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Communication is the Art Form

A conversation with MAKER Grant recipient, Damon Locks
Chicago Artists Coalition is pleased to announce the inaugural FIELD/WORK Residency Artist Mentor will be Damon Locks! Damon’s experience as a visual artist, educator, vocalist/musician, and deejay will provide a deeper, personal context to conversations throughout the 6-month residency and his knowledge of the art world and non-traditional approaches to career development will be an invaluable resource to residents. We are very excited and grateful for Damon’s collaboration and mentorship, and we’re taking a moment to revisit his 2016 interview with Jennifer Depoorter, in which Damon discusses his creative process and career after being awarded a MAKER Grant. 
 
Applications for the FIELD/WORK Residency are open until Sunday, September 25. For more information, please visit the CAC website. CAC will host an Info Session about the program on Tuesday, September 6th from 6-7pm. RSVP here!

 
In 2013, the Chicago Artists Coalition and OtherPeoplesPixels created the MAKER Grant, which provides two unrestricted cash awards given to Chicago-based contemporary visual artists who demonstrate a commitment to a sustainable artistic practice and career development. This year, Damon Locks is the recipient of the $3,000 award.
 
Damon is a Chicago-based visual artist, educator, vocalist/musician, and deejay. He attended the School of the Art Institute of Chicago where he received his BFA in Fine Arts. Recently, he has been lending his artistic and/or teaching talents to organizations such as Prisons and Neighborhood Arts Project, Art Reach, the Center for Urban Pedagogy, and at the University of Illinois at Chicago. With the aesthetics of a printmaker, he calls upon whichever medium suits the situation best whether it be screen/relief/risograph/digital print, photography, ink, pencil, voice, drum machine, sampler, or turntables.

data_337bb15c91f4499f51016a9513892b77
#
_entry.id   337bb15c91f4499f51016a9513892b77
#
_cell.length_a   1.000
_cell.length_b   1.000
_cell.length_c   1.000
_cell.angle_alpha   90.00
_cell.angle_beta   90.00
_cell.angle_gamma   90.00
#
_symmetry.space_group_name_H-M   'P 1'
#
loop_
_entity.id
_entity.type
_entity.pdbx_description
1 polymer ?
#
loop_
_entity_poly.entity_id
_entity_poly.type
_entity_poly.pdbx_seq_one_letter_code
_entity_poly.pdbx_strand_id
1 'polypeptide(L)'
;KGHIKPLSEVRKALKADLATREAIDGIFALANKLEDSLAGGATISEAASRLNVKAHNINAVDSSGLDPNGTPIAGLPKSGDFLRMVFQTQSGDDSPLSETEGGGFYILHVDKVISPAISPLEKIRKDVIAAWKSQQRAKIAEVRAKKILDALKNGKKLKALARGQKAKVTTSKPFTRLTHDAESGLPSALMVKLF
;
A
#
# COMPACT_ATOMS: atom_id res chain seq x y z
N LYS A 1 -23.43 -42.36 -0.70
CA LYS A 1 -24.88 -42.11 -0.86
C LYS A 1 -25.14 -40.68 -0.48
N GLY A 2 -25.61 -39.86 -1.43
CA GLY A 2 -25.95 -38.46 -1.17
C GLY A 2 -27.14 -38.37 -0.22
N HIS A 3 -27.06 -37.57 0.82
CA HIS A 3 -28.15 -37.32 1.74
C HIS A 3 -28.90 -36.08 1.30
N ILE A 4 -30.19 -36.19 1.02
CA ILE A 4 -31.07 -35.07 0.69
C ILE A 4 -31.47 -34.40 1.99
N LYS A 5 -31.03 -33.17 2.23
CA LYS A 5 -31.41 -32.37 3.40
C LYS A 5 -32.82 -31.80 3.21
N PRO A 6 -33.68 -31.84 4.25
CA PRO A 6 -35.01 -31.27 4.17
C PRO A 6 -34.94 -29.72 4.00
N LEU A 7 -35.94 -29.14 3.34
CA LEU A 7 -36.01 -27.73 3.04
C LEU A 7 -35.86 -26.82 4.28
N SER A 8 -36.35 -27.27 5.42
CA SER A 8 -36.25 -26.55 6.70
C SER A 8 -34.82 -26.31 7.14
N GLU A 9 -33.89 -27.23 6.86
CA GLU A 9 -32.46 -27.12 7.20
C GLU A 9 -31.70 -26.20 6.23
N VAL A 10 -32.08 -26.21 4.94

In this interview, Damon talks about winning the MAKER Grant, becoming a fulltime artist and its challenges, and what it means to be a Chicago artist.
 
What projects are you working on now, and how will the MAKER Grant play a role in achieving or affecting those projects?
 
I’m in a transitional period right now. This is a great, exciting time period for me because last year I taught a lot, and I knew I wasn’t going to be teaching this semester, so this was me entering 2016 to work on this new body of work. I’m also trying to work with new materials as well, to figure out if I want to incorporate it into a new work.

"The reality of what my art is, is communicating. Communication is the art, and the rest is just the medium."